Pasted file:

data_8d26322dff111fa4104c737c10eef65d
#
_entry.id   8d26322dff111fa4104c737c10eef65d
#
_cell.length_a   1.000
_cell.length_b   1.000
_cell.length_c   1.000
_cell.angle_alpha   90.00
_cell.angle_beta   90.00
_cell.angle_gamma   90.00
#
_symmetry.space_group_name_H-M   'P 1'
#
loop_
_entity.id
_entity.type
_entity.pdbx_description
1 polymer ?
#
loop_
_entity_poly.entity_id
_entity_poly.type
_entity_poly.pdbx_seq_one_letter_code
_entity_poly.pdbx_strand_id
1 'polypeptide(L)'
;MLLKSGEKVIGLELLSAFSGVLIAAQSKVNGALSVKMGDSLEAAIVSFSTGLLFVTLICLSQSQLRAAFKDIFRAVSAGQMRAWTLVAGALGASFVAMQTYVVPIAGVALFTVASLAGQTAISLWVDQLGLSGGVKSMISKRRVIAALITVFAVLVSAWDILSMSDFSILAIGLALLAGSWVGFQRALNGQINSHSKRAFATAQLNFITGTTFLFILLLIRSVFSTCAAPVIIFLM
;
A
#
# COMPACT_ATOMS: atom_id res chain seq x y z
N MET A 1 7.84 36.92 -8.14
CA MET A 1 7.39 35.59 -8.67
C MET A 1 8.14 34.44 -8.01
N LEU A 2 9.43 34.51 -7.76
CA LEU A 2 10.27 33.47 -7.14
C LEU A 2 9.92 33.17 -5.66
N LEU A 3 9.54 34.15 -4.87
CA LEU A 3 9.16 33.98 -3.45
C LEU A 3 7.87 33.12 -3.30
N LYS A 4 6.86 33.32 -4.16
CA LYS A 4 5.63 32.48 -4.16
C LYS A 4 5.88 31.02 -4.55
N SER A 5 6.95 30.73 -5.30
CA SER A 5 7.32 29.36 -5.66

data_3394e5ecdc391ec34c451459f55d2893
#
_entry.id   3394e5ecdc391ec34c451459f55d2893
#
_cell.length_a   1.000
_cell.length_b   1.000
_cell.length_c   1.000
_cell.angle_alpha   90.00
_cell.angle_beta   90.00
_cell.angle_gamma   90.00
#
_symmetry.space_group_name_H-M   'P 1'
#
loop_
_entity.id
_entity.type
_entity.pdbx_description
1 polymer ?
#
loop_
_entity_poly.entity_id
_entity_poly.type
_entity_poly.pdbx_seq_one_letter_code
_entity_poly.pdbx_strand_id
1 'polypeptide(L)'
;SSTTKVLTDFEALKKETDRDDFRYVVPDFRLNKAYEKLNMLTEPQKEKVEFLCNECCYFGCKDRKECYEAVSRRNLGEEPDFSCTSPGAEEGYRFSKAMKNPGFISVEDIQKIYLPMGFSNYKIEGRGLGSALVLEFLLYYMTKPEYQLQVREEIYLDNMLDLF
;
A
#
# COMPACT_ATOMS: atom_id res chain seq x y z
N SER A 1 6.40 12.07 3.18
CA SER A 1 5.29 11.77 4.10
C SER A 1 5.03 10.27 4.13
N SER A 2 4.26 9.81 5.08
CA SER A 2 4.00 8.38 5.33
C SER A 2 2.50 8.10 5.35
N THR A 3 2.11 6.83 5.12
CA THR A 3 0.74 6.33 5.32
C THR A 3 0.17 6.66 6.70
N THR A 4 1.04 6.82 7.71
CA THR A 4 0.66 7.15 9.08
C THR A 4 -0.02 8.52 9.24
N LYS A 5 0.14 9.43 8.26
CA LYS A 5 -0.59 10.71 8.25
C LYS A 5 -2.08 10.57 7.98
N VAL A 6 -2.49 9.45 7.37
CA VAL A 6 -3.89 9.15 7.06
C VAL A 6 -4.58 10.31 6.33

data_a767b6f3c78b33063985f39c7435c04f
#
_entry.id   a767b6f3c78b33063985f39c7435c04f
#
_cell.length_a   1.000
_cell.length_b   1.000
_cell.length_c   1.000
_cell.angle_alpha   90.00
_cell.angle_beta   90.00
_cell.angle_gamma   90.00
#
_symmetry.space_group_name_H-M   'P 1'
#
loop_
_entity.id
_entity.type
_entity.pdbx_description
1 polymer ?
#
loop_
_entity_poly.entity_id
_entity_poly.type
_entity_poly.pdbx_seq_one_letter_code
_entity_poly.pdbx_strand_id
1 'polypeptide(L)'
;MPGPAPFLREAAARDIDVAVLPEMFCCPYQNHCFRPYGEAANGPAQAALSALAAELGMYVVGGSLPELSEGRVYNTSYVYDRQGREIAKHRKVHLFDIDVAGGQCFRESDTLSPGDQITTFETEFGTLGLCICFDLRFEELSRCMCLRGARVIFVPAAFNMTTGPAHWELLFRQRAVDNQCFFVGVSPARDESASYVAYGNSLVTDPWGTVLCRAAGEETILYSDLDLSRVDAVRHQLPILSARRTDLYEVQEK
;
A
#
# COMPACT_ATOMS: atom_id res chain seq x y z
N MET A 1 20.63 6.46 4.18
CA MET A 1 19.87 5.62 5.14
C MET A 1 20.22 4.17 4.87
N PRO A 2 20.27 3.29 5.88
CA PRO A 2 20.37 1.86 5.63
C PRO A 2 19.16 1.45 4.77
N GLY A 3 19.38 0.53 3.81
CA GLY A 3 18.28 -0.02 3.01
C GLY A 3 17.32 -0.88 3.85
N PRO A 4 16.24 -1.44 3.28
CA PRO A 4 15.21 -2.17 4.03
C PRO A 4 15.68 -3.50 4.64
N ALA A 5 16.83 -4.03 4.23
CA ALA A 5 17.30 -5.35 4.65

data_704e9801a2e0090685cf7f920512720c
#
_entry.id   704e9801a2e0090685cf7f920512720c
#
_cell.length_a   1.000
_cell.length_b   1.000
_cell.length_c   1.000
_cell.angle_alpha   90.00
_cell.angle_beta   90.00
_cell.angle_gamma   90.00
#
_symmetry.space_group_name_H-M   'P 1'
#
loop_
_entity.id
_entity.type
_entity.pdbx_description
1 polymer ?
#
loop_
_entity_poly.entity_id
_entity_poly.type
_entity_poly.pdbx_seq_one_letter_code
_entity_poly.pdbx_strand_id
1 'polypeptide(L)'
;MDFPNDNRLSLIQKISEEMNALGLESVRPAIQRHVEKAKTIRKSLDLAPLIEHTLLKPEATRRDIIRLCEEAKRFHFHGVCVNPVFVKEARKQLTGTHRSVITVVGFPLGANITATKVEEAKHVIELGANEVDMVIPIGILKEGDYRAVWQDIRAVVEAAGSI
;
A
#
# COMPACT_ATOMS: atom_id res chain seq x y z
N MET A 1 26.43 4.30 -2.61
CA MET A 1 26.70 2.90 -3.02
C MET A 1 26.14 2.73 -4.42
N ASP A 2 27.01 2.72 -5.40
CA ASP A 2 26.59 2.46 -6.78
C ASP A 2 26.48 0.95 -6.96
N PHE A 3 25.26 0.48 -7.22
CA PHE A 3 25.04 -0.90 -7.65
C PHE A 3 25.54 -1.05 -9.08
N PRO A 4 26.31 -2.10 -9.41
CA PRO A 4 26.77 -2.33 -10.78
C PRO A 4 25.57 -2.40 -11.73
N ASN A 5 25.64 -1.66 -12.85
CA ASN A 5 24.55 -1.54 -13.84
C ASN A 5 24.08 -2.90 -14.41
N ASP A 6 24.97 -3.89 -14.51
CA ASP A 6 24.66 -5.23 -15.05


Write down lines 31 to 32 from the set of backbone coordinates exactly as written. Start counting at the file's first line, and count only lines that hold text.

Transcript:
N MET A 1 7.84 36.92 -8.14
CA MET A 1 7.39 35.59 -8.67